If you’ve ever stayed at the hostel on a clear sunny day in July, you may have heard the staff mentioning that they’re heading out to the Horse Chops. This may sound like an odd activity that is in some way related to horses, but in fact, it usually has more to do with whales.
Roughly a 10 minute drive from the hostel is a town called English Harbour.
This small community is known for its beautiful scenery and fabulous Arts Center, a restored heritage church where a host of Newfoundland bands and authors perform throughout the summer.
This community is also known locally for its sheltered bay, an ideal location for spotting and catching Capelin.
As a CFA (come-from-away), I have yet to develop the 6th sense, common to all Newfoundlanders, of knowing when the capelin are coming. I’m not sure if it’s a smell, a temperature, a certain turn of light, or perhaps just an ‘in’ with the local fishermen.
All I know is when a friend comes around telling me they’re here, I move.
Capelin can choose any beach to get romantic, but they tend to have a couple of regular haunts, and English Harbour is one of them. Perhaps the pebbles there feel better on their bellies than across at Sam White’s Cove? Better beach angle? More sheltered? Who knows. Well, probably lots of people.
Whatever it is, the result is that this small bay becomes a hub for rather large animals, with whales coming by the dozens to squeeze into these sheltered inlets.
So what? You may be thinking. Doesn’t this happen everywhere in Newfoundland? Yes. It does. But this is where the Horse Chops come in.
In English Harbour, along with most bays around Newfoundland, to catch capelin, and a glimpse of their larger predators, you need to be lucky. To be there at the right moment, just when all the action is taking place.
The Horse Chops is a cliff network that continues beyond English Habour, ending, eventually, with a helicopter pad. These high rocks provide a perfect lookout point from where you can see almost all of Trinity Bay. As a result, you can keep an eye out for whales, long before they’ve moved into the sheltered bays.
What’s more, the rocks are quite straight, providing a great wall against which the whales can corner the fish. Meaning that the whales are often feeding right at the base of the cliffs.
If this isn’t enough to get you out there, there is also a massive Kittiwake colony that nests on the cliffs. These guys are pretty new residents, only having made the Horse Chops their home for the past year or so. They are lovely birds that resemble small seagulls, and provide a helpful service in locating the fish and whales when they are playing hide and seek.
Oh, and of course, the views are spectacular.
The Horse Chops is a great spot to visit whether just for a few minutes to breathe in the view, or for a walk and a picnic.
The road along the cliffs is only accessible by quad bike, or by locals in 4x4s that know the terrain. Most people choose to just leave their car at the start, and walk out as far as they want. If you’re not sure, don’t risk it, CAA won’t come get you out here, and insurance definitely wouldn’t cover it.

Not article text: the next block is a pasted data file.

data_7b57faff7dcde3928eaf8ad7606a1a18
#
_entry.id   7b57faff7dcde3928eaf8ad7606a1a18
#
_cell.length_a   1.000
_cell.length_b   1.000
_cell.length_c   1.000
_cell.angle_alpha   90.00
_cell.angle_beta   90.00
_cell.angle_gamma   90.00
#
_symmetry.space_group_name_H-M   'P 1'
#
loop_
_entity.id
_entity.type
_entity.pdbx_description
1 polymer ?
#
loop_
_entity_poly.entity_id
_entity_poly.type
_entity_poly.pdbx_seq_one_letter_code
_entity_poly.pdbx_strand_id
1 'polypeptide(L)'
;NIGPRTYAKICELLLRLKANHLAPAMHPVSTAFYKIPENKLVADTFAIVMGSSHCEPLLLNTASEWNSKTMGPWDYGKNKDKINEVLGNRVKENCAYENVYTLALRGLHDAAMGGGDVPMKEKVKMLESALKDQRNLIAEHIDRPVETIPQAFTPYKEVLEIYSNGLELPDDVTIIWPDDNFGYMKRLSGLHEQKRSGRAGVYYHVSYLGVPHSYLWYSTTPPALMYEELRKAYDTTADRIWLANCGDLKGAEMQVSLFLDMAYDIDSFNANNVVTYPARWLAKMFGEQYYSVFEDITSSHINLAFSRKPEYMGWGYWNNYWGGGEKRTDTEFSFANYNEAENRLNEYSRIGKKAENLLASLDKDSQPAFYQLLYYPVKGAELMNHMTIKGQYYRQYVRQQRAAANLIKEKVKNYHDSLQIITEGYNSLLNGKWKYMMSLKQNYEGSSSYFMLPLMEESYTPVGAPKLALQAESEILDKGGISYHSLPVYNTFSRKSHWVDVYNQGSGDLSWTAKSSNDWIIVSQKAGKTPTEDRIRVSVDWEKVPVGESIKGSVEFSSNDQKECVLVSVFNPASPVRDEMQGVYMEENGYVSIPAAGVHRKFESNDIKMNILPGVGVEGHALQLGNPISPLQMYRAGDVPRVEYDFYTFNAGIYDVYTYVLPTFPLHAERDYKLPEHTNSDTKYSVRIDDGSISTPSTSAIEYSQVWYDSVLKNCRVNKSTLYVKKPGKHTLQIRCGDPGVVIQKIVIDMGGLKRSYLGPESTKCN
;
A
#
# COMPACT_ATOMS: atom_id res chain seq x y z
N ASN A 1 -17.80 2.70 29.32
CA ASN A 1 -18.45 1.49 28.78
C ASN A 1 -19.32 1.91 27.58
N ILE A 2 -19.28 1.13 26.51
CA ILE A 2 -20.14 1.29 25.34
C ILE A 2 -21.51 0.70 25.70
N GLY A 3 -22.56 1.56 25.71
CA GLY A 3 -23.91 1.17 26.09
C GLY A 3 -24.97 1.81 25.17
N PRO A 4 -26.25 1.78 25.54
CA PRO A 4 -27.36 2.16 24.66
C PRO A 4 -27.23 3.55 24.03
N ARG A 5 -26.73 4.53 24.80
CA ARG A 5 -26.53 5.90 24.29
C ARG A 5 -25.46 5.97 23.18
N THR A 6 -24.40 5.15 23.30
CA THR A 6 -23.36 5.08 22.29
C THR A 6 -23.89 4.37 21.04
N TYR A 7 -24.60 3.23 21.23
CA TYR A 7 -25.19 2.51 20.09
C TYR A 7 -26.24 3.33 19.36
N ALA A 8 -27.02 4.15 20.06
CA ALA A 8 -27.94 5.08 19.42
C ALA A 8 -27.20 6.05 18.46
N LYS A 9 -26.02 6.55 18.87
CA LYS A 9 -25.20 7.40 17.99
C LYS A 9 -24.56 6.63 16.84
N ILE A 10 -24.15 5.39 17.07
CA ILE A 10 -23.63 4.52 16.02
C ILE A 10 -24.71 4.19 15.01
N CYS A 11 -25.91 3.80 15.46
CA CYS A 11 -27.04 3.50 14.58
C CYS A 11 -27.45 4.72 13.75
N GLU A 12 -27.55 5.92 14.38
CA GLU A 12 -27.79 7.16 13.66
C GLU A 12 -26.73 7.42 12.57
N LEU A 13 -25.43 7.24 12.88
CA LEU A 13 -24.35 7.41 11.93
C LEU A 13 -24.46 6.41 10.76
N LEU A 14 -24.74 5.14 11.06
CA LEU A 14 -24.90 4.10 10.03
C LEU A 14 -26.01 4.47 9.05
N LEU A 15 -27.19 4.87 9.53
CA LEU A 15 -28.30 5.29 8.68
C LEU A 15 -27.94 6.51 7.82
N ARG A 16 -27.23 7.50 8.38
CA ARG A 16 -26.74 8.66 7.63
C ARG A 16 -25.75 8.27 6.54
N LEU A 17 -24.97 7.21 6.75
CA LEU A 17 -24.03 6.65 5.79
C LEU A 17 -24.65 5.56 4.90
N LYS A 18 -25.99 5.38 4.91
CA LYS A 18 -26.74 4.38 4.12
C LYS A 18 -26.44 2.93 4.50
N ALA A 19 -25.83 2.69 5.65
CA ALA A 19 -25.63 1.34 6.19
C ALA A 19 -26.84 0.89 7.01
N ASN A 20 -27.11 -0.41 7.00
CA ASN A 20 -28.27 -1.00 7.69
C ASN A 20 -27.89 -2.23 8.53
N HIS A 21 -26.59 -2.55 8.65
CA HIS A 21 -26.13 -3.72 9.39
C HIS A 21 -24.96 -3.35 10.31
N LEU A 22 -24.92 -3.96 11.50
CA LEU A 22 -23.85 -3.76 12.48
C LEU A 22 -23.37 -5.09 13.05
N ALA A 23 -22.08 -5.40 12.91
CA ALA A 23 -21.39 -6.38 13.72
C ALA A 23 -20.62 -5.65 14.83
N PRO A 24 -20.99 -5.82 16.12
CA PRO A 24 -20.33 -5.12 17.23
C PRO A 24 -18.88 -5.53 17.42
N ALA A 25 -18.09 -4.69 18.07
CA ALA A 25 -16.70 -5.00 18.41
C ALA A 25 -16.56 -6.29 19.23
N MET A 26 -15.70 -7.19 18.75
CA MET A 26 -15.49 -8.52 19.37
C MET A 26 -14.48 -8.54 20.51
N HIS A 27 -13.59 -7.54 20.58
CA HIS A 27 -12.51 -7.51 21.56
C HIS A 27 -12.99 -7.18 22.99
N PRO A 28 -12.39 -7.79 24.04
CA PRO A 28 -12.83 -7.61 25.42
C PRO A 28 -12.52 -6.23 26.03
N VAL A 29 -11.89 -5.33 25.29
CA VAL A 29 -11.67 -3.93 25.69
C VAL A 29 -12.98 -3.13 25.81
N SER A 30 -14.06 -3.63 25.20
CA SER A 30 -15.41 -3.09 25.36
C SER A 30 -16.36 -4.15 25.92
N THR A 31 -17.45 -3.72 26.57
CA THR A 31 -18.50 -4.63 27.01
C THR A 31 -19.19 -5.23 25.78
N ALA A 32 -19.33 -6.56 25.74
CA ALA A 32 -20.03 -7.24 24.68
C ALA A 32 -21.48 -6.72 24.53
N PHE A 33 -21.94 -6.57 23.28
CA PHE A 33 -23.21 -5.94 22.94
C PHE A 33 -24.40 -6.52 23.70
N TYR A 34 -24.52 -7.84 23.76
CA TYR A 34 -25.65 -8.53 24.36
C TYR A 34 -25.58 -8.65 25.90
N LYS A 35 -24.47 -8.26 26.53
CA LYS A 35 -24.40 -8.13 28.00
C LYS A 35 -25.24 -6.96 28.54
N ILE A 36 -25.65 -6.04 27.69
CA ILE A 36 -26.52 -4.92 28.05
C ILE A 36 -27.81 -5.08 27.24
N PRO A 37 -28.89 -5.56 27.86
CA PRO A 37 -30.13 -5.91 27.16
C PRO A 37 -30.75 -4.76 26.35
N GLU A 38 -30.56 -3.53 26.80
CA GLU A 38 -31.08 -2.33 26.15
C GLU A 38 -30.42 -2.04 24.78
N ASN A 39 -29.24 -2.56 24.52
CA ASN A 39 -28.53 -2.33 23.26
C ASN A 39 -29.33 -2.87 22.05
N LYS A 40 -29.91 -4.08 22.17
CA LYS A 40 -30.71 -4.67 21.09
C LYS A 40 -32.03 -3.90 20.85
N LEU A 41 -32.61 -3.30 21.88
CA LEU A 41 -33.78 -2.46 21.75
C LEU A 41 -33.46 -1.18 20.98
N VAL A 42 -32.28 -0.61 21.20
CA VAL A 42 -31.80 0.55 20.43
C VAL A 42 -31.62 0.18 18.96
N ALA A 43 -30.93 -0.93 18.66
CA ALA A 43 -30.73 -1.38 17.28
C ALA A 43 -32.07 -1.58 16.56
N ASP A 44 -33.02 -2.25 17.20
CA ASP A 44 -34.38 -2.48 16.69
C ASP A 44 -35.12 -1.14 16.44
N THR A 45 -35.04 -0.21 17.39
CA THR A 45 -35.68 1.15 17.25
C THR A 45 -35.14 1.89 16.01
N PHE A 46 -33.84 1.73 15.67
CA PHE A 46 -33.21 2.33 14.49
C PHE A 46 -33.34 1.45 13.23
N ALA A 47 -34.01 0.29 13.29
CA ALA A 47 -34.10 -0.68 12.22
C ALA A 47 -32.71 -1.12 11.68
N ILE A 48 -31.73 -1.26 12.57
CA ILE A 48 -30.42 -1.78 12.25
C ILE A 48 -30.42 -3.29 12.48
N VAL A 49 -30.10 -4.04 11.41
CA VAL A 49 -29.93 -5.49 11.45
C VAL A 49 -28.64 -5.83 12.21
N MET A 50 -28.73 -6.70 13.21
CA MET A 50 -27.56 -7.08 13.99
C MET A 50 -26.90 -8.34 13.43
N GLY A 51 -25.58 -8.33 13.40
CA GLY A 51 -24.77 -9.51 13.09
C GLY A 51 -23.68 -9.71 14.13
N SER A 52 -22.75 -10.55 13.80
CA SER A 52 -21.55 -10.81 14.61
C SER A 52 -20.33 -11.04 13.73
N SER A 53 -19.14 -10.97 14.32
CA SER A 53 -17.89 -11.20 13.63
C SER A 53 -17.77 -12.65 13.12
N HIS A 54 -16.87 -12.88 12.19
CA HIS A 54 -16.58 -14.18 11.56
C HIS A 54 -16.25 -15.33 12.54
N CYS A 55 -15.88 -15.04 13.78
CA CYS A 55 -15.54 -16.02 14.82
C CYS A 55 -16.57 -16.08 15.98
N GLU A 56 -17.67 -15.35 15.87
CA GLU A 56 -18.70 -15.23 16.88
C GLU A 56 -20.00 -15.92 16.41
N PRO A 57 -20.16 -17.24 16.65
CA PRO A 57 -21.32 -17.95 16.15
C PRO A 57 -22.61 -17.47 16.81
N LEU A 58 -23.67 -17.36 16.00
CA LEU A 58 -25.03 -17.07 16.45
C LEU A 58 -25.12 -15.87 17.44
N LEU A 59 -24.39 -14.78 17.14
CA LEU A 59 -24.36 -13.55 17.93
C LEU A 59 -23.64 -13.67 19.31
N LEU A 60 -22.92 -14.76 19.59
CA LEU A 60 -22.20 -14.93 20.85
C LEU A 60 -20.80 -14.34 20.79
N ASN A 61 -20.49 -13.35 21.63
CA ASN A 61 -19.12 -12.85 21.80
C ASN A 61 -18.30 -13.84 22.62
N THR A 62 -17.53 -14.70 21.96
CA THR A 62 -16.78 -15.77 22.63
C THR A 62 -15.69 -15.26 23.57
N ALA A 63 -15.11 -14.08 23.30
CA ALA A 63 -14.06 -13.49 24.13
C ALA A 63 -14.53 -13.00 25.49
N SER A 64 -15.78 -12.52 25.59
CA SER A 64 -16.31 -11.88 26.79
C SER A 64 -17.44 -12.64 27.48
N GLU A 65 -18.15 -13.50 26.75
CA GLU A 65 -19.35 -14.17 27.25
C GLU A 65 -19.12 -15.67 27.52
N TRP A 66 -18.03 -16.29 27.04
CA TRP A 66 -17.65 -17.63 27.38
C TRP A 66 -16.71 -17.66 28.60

There is a perfect spot to leave your car once you exit English Harbour, where any vehicles coming from either direction will see you. The road widens slightly and there is easily space to pull over.
On foot the track is no problem. There are a few steep areas with loose rock so just take it slow on those areas. If you’re not comfortable on some of those patches no problem, walkers can really stop wherever they have a good line of sight on the animals, and the kittiwake colony is right at the start.
Along the cliffs are mostly low growing junipers and crow berry bushes, which are lovely and soft to sit on, especially if you’re prepared enough to bring a blanket.
Time: 1-2h depending on the temperature, and the whales.
Equipment: Wind breaker – it’s always windy on the cliffs! Comfortable walking shoes, a packed lunch, and a camera.
To Get Here:
From the hostel follow Route 230 Northbound toward Bonavista for 2.7 kilometers.
Once out of Port Rexton you will take an exit to your right to Champney’s East and English Harbour.
Follow this road through Champney’s East, enjoying the view of Fox Island to your right. You will then pass through English Harbour, continuing along the beach through the town, and up the hill.
Once past the beach the road splits off to various driveways, just keep straight, ignoring the temptation to head to the big houses on the cliffs to your right. Though they too have nice views.
You will now be on a dirt road, follow this for another 300 meters or so until you come to a wider patch of road where you may leave your vehicle. From here get out, grab your lunch, coat, and camera, and start exploring!
The great thing about heading out here is that you’ll know you’ve gone wrong pretty quickly, because you’ll end up at someone’s house. As you’re in Newfoundland, they’ll probably invite you in for tea, so it’s a win-win!